Jumping and grinding builds up your Style Meter, which lets you pull off some insane attacks. The Style Meter can also be augmented by stringing together attack combos, which ultimately activates Amps that provide special bonuses that make your Hero, Weapon attacks or Melee attacks exponentially more powerful. The resulting experience can best be described as making you feel like a “chaotic explosion maker.”
Considering how crazy things can get, I would’ve liked to see a Campaign co-op mode, or even something that just lets you dink around in Sunset City sans-objective with a friend. Maybe we’ll get that in the sequel or as a game update. With all the randomly spawning enemies to kill and the race-like Challenges to undertake, Sunset Overdrive seems primed for a casual co-op mode.
Insomniac is known for its gunplay, and Sunset Overdrive is the capstone of that expertise. Your Hero can equip up to eight weapons at a time, each of which can be upgraded up to Level 5 (each one earns XP as you use it more). Different enemies are more vulnerable to different weapons, so that diversity is important. However, ammo can also be pretty sparse in places, so you’ll need to get comfortable with different weapons just to keep dishing out the pain. Some weapons are earned through the normal course of play, while others can be purchased using Overcharge (a type of in-game currency).
All the Overcharge, XP, weapons and Traps you earn/unlock in the Campaign are usable in the game’s Chaos Squad multiplayer mode. Chaos Squad lets you team up with up to seven other players to participate cooperatively in three objective-based missions. Likewise, everything you earn in Chaos Squad goes back with you to the Campaign, which can have very tangible benefits over time.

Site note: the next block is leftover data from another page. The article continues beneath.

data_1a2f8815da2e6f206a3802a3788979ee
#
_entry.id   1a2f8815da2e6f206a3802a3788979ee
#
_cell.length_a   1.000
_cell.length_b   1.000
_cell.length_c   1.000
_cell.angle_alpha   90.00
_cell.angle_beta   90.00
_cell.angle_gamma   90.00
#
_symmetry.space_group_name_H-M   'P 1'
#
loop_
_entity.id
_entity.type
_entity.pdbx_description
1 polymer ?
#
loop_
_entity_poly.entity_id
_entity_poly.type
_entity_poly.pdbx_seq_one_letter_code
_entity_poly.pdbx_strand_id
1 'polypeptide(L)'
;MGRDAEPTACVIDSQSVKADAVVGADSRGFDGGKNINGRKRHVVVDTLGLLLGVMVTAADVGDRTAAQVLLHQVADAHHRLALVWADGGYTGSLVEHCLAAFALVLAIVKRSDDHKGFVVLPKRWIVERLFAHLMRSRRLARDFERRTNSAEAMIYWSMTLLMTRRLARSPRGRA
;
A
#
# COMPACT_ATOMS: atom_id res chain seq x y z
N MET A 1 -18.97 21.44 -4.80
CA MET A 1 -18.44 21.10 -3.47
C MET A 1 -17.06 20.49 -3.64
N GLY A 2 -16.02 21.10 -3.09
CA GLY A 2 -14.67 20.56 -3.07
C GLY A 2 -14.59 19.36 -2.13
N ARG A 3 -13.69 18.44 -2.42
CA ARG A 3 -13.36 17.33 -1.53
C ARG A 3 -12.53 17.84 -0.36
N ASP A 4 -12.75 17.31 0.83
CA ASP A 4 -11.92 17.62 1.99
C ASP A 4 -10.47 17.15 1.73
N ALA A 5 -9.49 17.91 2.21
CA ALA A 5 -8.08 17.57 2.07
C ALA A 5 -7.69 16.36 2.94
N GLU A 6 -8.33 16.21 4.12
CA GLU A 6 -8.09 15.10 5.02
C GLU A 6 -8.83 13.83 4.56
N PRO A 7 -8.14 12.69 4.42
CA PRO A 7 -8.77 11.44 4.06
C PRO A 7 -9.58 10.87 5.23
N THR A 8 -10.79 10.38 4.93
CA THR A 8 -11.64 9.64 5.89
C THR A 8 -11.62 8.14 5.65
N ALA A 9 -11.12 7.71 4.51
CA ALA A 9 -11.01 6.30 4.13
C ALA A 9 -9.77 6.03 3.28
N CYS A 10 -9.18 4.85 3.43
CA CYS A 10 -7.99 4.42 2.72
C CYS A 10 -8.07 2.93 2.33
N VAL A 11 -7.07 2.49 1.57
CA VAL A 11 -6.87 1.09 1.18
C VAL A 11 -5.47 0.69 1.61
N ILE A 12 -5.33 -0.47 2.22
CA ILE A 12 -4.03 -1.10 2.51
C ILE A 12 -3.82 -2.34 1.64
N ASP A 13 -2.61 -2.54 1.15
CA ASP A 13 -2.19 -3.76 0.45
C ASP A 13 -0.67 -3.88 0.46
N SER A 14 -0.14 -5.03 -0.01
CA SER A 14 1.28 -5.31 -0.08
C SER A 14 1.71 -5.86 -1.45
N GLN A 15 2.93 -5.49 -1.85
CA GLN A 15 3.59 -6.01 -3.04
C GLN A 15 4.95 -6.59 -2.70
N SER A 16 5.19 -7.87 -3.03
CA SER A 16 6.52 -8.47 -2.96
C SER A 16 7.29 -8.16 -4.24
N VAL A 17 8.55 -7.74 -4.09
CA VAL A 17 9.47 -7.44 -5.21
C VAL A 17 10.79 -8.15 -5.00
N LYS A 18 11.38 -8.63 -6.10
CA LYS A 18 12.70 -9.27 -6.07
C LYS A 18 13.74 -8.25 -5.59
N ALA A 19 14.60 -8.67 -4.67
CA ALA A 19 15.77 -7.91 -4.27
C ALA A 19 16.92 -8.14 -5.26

Chaos Squad missions are very different from the Campaign missions, though they take place in the same environments. Mission choices are randomized, with players able to vote on two options between each round. Once you complete three missions you move on to a Night Defense round, where the waves of enemies get increasingly difficult and can prove overwhelming if you don’t work as a team.
But even if you don’t work well together as a team, one thing you’re guaranteed to do is laugh together. Sunset Overdrive pokes fun at itself in hilarious ways, but more often than not I heard laughs along the lines of “OMG, did you see that?!” Even in the single-player Campaign I found myself laughing out loud, and for much the the same reason.
Between its over-the-top enemies, weapons and traversal mechanics, Sunset Overdrive is 100% entertaining. I haven’t had this much pure fun in a video game in months, if not years. A big part of the fun isn’t the Campaign itself or even the Chaos Squad, but in just seeing what you can do with the massive open-world playground Insomniac has created. The fact that I’m disappointed that writing this Sunset Overdrive review has taken me away from the game itself is telling. Now if you’ll excuse me, I’ve got some sh*t to blow up in Sunset City.